The Army
of the Second Empire

The Camp at Chalons
under the Second Empire

The Civilian Environment
around the Camp at Chalons



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The civian enviroment around the camp at chalons


Georges Clause

In 1792 a camp was born almost spontaneously at Chalons made up of volunteers who responded to the cry "the country is in danger" by precipitating themselves on the routes from the capital (1). It did not leave any good memories. But in the heart of Champagne is the northeast corner of France that has a liking for the military state. Yet, there was never a stable garrison in Chalons except for during the Restoration.

The city, where industry had foundered, did not take long to appreciate its economic interest; it would pay with little reservation for the construction of cavalry barracks in place of a crumbling abbey, just at the moment -1840- when the bellicose Thiers pushed for a concentrated army near Chalons. As soon as a railroad between Paris and Strasbourg was suggested, the bourgeois of Chalons imagined that their city could become a "entrenched camp" protecting Paris (2)! Also, the idea of a vast terrain for military drills and that could eventually be the army's point of concentration, was a not-so-distant thought.

The land in Champagne was without doubt worth very little. The term "desert" was often used in reference to it. The Convention had even heard that the Prussians would never have dared venture there in 1792 if they hadn't had traitors for guides! The expression "Champagne pouilleuse" (literally louse-ridden or flea-bitten region of Champagne" dates from the beginning of the 18th century(3); in 1880 O. Reclus explained it thus: "Flea ridden did not only mean covered in fleas and vermin, it also meant poor, miserable, bare, which is exactly the Champagne plateau".(4) When Louis-Napoleon Bonaparte in his Extinction du Paupérisme imagined lands of no worth on which collective farms could be cultivated, Champagne must have come to mind as the region to colonize. Only an expropriated landowner in 1857 at the moment the Chalons camp was built would claim that the soil was anything other than sterile(5).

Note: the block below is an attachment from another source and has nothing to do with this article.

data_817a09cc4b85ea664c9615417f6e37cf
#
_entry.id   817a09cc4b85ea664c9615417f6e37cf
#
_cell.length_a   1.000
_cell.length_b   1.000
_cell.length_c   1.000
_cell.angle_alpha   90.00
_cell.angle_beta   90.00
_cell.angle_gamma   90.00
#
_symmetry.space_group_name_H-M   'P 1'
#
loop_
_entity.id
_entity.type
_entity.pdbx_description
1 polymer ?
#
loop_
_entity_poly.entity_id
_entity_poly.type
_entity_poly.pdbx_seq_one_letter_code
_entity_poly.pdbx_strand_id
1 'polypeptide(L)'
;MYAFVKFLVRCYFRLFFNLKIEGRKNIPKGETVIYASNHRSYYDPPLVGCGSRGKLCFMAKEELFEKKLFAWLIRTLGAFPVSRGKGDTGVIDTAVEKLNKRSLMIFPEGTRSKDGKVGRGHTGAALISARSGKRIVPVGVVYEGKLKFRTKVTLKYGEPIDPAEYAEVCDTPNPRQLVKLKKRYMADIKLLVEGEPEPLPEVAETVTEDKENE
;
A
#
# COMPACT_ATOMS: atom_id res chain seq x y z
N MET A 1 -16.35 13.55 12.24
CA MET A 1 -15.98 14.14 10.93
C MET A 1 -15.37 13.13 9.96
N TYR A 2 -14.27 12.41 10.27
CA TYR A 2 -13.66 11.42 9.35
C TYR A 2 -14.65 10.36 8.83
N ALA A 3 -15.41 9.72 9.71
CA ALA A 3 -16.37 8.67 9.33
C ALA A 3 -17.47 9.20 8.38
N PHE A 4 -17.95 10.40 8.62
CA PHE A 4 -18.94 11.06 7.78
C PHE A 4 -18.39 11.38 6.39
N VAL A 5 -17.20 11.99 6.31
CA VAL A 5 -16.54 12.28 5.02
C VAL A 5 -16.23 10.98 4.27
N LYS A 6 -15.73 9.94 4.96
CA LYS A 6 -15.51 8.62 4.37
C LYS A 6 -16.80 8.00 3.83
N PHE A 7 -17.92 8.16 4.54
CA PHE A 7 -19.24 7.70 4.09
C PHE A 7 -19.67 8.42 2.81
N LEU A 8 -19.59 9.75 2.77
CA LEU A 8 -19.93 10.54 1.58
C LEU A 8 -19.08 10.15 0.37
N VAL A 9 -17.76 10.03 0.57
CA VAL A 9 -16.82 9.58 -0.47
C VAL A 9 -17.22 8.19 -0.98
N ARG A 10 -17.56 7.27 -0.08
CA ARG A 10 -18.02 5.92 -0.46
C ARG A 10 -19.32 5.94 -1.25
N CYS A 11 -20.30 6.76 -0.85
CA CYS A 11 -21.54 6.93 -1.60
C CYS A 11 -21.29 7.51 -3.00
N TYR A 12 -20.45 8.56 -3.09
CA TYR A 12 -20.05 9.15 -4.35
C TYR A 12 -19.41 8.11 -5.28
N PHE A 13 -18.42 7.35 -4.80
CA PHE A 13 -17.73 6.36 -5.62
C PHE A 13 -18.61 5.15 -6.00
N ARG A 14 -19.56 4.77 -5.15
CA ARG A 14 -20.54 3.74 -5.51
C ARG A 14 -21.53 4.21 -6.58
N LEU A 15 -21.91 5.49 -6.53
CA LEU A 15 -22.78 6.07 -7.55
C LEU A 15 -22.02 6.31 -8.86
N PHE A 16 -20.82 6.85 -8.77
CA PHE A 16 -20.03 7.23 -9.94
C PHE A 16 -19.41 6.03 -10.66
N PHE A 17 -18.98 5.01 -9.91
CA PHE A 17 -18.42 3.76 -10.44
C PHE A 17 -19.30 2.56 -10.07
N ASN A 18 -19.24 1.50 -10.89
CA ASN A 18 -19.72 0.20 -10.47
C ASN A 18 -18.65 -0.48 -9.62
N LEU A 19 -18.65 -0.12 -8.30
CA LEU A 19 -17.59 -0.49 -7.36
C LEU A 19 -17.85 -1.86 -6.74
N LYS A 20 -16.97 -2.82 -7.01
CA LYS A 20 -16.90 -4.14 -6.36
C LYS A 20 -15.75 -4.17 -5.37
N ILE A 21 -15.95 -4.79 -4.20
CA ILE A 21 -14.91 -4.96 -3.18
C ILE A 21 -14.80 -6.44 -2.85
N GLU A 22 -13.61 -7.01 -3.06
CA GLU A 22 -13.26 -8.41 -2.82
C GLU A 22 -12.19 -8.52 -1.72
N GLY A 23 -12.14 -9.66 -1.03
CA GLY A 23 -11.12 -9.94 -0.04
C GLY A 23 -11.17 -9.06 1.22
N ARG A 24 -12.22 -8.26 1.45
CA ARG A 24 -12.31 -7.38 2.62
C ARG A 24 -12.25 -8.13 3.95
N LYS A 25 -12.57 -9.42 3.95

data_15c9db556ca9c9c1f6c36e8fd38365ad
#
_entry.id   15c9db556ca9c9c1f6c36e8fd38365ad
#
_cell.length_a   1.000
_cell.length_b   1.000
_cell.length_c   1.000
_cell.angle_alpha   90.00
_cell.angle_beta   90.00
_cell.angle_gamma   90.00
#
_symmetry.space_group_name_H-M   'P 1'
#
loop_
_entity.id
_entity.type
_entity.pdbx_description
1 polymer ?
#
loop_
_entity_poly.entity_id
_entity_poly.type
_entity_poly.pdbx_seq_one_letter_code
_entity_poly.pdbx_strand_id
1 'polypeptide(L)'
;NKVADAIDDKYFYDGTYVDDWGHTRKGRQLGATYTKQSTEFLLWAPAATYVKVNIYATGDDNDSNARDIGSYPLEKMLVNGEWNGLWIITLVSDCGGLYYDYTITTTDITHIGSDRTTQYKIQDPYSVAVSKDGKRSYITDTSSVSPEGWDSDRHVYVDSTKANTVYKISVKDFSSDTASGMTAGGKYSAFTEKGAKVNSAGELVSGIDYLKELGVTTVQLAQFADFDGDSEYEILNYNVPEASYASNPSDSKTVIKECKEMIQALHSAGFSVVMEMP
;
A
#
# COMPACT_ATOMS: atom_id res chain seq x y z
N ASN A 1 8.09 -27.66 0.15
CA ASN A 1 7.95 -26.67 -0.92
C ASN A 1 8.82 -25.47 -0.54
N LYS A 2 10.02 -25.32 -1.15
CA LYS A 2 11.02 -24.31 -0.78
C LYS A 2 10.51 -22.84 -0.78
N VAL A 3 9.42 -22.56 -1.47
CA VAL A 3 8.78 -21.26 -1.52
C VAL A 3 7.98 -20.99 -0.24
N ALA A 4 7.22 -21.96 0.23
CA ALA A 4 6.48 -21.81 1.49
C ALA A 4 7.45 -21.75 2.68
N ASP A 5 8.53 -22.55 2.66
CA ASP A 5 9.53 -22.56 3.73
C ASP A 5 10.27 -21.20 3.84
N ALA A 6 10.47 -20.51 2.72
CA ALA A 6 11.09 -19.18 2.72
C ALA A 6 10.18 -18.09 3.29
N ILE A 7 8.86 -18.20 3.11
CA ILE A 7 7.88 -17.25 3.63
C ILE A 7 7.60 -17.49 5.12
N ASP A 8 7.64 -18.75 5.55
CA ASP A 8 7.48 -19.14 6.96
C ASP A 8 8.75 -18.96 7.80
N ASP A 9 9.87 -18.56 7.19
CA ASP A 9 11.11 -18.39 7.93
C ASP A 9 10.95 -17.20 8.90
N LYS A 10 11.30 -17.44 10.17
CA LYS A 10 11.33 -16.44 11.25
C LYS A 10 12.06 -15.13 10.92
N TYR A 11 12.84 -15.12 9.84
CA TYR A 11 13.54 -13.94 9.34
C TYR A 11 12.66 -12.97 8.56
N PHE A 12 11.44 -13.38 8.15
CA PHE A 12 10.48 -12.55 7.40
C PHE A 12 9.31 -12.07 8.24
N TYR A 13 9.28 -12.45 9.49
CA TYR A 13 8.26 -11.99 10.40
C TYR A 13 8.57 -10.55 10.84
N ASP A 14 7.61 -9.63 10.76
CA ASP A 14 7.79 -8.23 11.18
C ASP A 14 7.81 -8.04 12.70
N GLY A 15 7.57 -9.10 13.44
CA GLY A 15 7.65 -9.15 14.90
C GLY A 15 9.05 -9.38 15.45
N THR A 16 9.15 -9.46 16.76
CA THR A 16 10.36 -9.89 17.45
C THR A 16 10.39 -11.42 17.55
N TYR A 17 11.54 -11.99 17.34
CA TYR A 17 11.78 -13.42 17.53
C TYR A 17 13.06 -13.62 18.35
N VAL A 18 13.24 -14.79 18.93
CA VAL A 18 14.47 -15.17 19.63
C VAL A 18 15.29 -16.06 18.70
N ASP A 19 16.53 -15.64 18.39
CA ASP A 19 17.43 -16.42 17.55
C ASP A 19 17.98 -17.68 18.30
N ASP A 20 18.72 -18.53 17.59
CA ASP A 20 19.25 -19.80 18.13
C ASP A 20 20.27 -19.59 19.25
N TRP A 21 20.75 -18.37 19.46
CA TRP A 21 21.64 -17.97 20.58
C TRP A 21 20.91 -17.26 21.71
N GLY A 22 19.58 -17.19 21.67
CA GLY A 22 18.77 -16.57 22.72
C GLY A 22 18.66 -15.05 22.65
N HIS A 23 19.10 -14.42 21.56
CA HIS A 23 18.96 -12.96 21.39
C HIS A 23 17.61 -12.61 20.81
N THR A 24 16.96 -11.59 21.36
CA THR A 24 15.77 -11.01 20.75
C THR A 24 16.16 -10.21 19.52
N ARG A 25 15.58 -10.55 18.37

In 1855, Colonel Susane, while bringing troops from Paris to Metz, remarked that only the land situated within two kilometers of the villages had been cultivated(6). But in the arable zones, the costs for cultivation were almost none, a single horse labored in the morning and harrowed in the afternoon. A few observers thought that the soapstone could be a reservoir of water. The country folk would claim for themselves the fertilizer, that is to say, the manure that the camp would eventually produce. They would pull out all of the stops to be able to house the cavalrymen(7): the coming of the French cavalry was the stuff of dreams for dung experts for whom the stuff worth its weight in gold.

Joys and deceptions of the Chalons populations

The city of Chalons had scarcely 15,000 inhabitants. The mayor was a wine merchant, Joseph Perrier. Anything that would activate commerce interested him. The city, capital of the department, is the residence of a prefect. There were four during the Second Empire; the most remarkable, in office from 1853 to 1864, was Alexandre Chasseigne-Goyon. The former lawyer from Auvergne had worked in Riom with Eugène Rouher, who had since become the strong man in the authoritarian Empire. Competent, affable, well-looked upon by the farmers, he resolved the administrative problems of that cropped up with the installation of the camp. He was also said to be very clever with the clergy(8).